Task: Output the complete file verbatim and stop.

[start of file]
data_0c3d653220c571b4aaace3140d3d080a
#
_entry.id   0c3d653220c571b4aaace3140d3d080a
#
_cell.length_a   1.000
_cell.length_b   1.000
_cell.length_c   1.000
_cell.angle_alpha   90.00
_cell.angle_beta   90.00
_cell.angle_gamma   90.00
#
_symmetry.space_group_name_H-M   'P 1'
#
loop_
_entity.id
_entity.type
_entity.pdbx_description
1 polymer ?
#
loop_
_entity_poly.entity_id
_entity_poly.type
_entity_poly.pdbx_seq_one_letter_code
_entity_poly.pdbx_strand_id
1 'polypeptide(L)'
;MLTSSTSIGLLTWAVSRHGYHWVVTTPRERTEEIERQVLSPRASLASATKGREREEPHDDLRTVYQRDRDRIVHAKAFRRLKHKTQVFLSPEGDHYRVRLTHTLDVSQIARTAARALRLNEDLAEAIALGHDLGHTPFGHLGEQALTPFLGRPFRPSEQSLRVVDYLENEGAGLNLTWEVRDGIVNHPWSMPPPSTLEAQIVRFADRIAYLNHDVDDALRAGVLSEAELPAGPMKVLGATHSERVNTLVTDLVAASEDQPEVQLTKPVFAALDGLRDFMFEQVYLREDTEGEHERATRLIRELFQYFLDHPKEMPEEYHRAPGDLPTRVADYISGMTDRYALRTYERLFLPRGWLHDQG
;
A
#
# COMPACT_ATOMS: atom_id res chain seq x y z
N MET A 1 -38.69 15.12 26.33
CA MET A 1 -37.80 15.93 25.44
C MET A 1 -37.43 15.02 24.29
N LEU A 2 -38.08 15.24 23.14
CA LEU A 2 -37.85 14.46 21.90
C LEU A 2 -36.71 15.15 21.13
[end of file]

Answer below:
data_0c3d653220c571b4aaace3140d3d080a
#
_entry.id   0c3d653220c571b4aaace3140d3d080a
#
_cell.length_a   1.000
_cell.length_b   1.000
_cell.length_c   1.000
_cell.angle_alpha   90.00
_cell.angle_beta   90.00
_cell.angle_gamma   90.00
#
_symmetry.space_group_name_H-M   'P 1'
#
loop_
_entity.id
_entity.type
_entity.pdbx_description
1 polymer ?
#
loop_
_entity_poly.entity_id
_entity_poly.type
_entity_poly.pdbx_seq_one_letter_code
_entity_poly.pdbx_strand_id
1 'polypeptide(L)'
;MLTSSTSIGLLTWAVSRHGYHWVVTTPRERTEEIERQVLSPRASLASATKGREREEPHDDLRTVYQRDRDRIVHAKAFRRLKHKTQVFLSPEGDHYRVRLTHTLDVSQIARTAARALRLNEDLAEAIALGHDLGHTPFGHLGEQALTPFLGRPFRPSEQSLRVVDYLENEGAGLNLTWEVRDGIVNHPWSMPPPSTLEAQIVRFADRIAYLNHDVDDALRAGVLSEAELPAGPMKVLGATHSERVNTLVTDLVAASEDQPEVQLTKPVFAALDGLRDFMFEQVYLREDTEGEHERATRLIRELFQYFLDHPKEMPEEYHRAPGDLPTRVADYISGMTDRYALRTYERLFLPRGWLHDQG
;
A
#
# COMPACT_ATOMS: atom_id res chain seq x y z
N MET A 1 -38.69 15.12 26.33
CA MET A 1 -37.80 15.93 25.44
C MET A 1 -37.43 15.02 24.29
N LEU A 2 -38.08 15.24 23.14
CA LEU A 2 -37.85 14.46 21.90
C LEU A 2 -36.71 15.15 21.13